OTR Interviews

Washington Post reporter recounts arrest on the job in Ferguson, Missouri

Washington Post's Wesley Lowery details his encounter with police while covering the fourth night of unrest in Missouri following the fatal shooting of an unarmed black teen

 

This is a rush transcript from "On the Record," August 14, 2014. This copy may not be in its final form and may be updated.

GRETA VAN SUSTEREN, FOX NEWS HOST: Last night, Ferguson police arresting two reporters, "The Washington Post's" Wes Lowery and "Huffington Post's" Ryan Reilly. They said they were doing their work when SWAT officers started kicking everyone out of the fast-food restaurant. Lowry, thinking fast, recorded the chaos on his cell phone.

(BEGIN VIDEO CLIP)

UNIDENTIFIED LAW ENFORCEMENT OFFICER: Hurry up. Get your stuff and let's go.

WES LOWERY, REPORTER, THE WASHINGTON POST: I'm working on it.

UNIDENTIFIED LAW ENFORCEMENT OFFICER: Stop videotaping and let's grab our stuff and go.

LOWERY: I have the right to videotape you, sir.

UNIDENTIFIED LAW ENFORCEMENT OFFICER: Hurry up, let's go.

LOWERY: Please don't wave that gun.

UNIDENTIFIED LAW ENFORCEMENT OFFICER: Let's go.

LOWERY: You see me working. Please do not --

UNIDENTIFIED LAW ENFORCEMENT OFFICER: Time to go. Let's go.

LOWERY: Please don't wave the gun at me.

UNIDENTIFIED LAW ENFORCEMENT OFFICER: We're down to about 45 seconds, let's go.

(CROSSTALK)

UNIDENTIFIED LAW ENFORCEMENT OFFICER: Let's go, let's go. I don't have time to ask questions.

LOWERY: I'm trying to ask questions.

UNIDENTIFIED LAW ENFORCEMENT OFFICER: I don't have time for questions. Let's go.

(CROSSTALK)

LOWERY: Can I move my car?

UNIDENTIFIED LAW ENFORCEMENT OFFICER: You can move your car if your car is out here. Let's go.

LOWERY: It is. That's what I was asking about. Are you going to answer --

(CROSSTALK)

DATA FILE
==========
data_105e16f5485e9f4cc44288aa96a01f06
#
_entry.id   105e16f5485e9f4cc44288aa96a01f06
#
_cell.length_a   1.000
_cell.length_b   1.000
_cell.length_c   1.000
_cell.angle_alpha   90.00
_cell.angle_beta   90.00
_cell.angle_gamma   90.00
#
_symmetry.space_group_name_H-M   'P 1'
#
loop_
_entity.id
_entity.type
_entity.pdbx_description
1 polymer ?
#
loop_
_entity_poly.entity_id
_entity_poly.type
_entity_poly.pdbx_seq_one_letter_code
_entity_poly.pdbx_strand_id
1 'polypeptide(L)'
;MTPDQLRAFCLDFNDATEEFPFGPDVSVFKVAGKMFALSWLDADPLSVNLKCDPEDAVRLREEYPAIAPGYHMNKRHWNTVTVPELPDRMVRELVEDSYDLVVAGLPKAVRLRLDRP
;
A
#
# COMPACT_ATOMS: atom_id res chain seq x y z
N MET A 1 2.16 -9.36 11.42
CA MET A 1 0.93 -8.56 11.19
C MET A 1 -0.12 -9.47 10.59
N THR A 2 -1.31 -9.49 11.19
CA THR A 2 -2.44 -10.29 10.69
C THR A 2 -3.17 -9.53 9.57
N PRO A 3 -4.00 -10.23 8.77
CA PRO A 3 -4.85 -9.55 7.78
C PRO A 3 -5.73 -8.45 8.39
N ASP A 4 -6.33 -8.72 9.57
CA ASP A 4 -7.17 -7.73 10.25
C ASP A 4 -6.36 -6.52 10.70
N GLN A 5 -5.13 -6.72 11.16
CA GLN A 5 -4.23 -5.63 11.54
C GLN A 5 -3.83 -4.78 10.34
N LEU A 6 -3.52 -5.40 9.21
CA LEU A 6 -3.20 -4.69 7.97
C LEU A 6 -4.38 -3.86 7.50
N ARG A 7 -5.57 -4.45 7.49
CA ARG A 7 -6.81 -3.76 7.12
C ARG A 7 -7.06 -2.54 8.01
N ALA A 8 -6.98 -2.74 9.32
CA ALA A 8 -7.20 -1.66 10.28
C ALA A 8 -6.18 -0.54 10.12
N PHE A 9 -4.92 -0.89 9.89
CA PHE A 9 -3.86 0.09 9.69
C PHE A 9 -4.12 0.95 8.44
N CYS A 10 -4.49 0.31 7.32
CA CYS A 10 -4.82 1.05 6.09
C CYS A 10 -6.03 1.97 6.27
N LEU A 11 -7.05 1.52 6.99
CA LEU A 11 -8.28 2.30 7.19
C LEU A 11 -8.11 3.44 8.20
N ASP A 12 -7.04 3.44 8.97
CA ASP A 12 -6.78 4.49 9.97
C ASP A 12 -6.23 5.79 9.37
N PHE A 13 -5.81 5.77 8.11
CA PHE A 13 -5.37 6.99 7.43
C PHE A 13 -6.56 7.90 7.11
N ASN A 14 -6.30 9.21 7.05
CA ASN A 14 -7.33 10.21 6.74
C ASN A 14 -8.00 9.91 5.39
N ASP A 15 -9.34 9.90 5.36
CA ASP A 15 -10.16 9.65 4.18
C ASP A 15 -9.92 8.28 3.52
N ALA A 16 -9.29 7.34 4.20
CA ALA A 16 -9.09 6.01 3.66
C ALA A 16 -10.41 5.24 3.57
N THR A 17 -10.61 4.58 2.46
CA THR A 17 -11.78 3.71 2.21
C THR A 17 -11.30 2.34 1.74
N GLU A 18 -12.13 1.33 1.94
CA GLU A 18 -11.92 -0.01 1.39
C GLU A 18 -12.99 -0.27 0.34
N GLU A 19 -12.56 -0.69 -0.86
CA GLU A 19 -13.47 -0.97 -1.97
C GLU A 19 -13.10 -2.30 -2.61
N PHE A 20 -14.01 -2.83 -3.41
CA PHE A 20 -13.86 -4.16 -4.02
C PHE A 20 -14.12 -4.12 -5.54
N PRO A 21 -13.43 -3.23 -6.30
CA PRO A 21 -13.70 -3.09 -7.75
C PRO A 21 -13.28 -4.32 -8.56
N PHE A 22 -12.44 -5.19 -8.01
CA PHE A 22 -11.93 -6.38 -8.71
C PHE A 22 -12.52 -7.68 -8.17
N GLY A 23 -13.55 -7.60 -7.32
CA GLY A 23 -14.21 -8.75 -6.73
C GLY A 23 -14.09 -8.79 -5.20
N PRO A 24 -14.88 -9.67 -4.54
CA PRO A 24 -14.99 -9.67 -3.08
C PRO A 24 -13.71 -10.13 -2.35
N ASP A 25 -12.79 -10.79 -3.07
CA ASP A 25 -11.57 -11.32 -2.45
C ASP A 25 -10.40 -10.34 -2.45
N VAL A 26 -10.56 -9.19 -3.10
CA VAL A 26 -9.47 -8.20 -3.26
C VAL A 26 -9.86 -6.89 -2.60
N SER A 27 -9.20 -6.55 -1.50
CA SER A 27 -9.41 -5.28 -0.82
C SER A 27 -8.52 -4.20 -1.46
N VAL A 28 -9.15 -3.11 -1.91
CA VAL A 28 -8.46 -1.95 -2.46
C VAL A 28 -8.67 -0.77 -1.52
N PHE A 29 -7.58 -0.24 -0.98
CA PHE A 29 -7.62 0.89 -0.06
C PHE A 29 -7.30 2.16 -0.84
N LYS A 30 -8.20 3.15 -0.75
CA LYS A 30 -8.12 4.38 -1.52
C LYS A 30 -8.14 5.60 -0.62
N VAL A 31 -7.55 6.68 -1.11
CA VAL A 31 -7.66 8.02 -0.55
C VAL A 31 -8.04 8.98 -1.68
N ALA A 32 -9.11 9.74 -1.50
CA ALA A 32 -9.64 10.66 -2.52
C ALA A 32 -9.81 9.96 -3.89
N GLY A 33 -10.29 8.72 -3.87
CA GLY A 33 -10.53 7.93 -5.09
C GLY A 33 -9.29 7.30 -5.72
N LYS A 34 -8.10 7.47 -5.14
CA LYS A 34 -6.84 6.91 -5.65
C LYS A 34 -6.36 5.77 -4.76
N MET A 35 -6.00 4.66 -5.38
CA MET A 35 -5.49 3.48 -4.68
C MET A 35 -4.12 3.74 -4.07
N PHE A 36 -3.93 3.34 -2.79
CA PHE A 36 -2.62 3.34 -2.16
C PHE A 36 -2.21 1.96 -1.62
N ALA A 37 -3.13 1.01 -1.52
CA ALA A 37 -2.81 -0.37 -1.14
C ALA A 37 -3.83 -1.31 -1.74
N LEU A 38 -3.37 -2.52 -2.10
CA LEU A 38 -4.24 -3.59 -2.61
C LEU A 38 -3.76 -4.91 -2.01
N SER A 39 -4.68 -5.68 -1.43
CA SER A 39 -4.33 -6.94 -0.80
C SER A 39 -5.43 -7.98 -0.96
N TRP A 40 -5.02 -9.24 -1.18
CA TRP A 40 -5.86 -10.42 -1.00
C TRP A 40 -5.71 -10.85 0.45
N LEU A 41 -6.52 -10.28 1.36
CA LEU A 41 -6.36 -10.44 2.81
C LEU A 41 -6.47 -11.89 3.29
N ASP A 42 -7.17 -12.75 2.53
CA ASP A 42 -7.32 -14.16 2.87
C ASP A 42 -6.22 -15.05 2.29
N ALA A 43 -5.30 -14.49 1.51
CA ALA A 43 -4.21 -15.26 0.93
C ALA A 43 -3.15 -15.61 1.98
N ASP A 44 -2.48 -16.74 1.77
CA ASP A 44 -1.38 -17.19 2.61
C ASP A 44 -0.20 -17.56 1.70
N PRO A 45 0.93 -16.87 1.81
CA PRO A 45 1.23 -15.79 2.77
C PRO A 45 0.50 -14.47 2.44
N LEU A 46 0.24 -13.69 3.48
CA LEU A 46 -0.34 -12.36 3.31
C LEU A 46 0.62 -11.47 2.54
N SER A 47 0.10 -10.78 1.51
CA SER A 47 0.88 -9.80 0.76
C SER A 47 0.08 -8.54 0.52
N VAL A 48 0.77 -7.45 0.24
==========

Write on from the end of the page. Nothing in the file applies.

UNIDENTIFIED LAW ENFORCEMENT OFFICER: Let's go. Let's go.

LOWERY: -- or are you just being mean?

UNIDENTIFIED LAW ENFORCEMENT OFFICER: Let's go.

LOWERY: I'm working, sir.

UNIDENTIFIED LAW ENFORCEMENT OFFICER: Let's go.

Here is the door over here.

Let's go.

LOWERY: I'm going.

UNIDENTIFIED LAW ENFORCEMENT OFFICER: Let's go. You can move. Let's go. Move.

LOWERY: Sir --

UNIDENTIFIED LAW ENFORCEMENT OFFICER: Let's move.

LOWERY: Sir --

UNIDENTIFIED LAW ENFORCEMENT OFFICER: Let's move this way. Here is the door. This way or this way.

(END VIDEO CLIP)

VAN SUSTEREN: "The Washington Post's" Wes Lowery joins us on the phone.

Good evening, Wes. And, Wes, what were you being arrested for? Have you figured that out?

WES LOWERY, REPORTER, THE WASHINGTON POST: We were told that we were trespassing in a McDonald's where we had purchased food, we had been spending hours. In fact, today when I went back to McDonald's most of the employees were saying, we are so sorry for what happened to you, are you OK?

VAN SUSTEREN: Had McDonald's called the police or did the police just show up?

LOWERY: My understanding -- I can't say that definitively because the manager was not in today. But our understanding is that the police just showed up. They showed up. They asked people to leave. Not demanded, but asked. If the riot was coming to McDonald's, that's where we would want to be, being reporters. Wes said, we are fine, officers. You are warning us things are going to get hot. We understand. If the protest is moving this way, we want to stay. They didn't like that answer, and so then they decided that they were evacuating the McDonald's. It was no longer, you should leave, it's now you have to leave immediately.